Passwords are the most common way to prove we are who we say we are when it comes to using websites, social media accounts, email, and even the computer itself. Passwords also give us and others access into mobile phones, bank applications, work log-ins, and confidential files. For many online systems, a password is the only thing keeping a hacker from stealing our personal data. Read on to learn how cyber criminals can hack passwords and password protection techniques.

Why It’s Easy for Hackers to Hack

While creating a password may seem like a safe bet, large, reliable companies such as eBay, LinkedIn and most recently Facebook have all been breached, compromising passwords for many of their users. According to the chief executive of specialist insurer Hiscox, in 2016 cybercrime cost the global economy more than $450 billion and over two billion records were stolen. Why is it so easy for hackers to access accounts and obtain secure passwords?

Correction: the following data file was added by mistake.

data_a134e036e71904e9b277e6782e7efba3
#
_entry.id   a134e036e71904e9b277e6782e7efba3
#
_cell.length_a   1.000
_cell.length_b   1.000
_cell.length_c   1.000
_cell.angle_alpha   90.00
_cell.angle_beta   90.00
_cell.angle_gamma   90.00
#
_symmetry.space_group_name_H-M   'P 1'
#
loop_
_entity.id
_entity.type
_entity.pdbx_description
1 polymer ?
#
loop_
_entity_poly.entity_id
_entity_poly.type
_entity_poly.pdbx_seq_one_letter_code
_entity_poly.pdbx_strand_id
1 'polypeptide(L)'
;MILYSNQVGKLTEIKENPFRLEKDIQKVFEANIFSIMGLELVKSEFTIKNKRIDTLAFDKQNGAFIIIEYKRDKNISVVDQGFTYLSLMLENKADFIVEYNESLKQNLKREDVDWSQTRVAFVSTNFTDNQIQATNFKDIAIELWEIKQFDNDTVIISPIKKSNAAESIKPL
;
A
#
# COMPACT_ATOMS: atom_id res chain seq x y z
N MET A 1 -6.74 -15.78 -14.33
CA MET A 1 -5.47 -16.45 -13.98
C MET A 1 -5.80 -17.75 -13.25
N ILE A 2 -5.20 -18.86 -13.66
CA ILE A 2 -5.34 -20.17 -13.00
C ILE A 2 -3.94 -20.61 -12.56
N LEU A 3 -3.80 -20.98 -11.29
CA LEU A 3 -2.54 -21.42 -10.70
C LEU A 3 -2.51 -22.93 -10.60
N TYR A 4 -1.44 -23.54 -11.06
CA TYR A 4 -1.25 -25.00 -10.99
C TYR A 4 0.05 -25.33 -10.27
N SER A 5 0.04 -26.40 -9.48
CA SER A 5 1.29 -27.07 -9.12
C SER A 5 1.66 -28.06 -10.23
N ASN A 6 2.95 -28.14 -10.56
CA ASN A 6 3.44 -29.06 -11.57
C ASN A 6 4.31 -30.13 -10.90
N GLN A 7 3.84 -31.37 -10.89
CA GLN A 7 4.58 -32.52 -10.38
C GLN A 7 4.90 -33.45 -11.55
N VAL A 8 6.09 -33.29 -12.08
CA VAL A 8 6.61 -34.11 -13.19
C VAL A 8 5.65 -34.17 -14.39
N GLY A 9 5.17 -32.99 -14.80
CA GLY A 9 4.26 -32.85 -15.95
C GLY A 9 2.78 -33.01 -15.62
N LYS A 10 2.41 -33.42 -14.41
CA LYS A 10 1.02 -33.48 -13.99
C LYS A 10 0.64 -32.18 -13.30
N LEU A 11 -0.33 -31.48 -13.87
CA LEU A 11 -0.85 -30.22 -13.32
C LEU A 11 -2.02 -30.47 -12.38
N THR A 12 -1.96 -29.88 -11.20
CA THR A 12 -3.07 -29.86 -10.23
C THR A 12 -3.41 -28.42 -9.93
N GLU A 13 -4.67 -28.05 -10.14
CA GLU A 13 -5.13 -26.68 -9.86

First and foremost, we reuse our passwords. Over 60 percent of the population use the same password across multiple sites. And since 39 percent have a hard time keeping track of passwords, we become incredibly susceptible to hackers when we keep passwords for years or even decades.

People are also incredibly predictable. We tend to use passwords that are personalized in some form to our lives, because they are easier to remember. Because of our visual memory capacity, it is easier to remember images and information that we are already familiar with and have some meaning to us. This is why we often create easy to remember, predictable passwords based on things like family members, pets, or birthdays.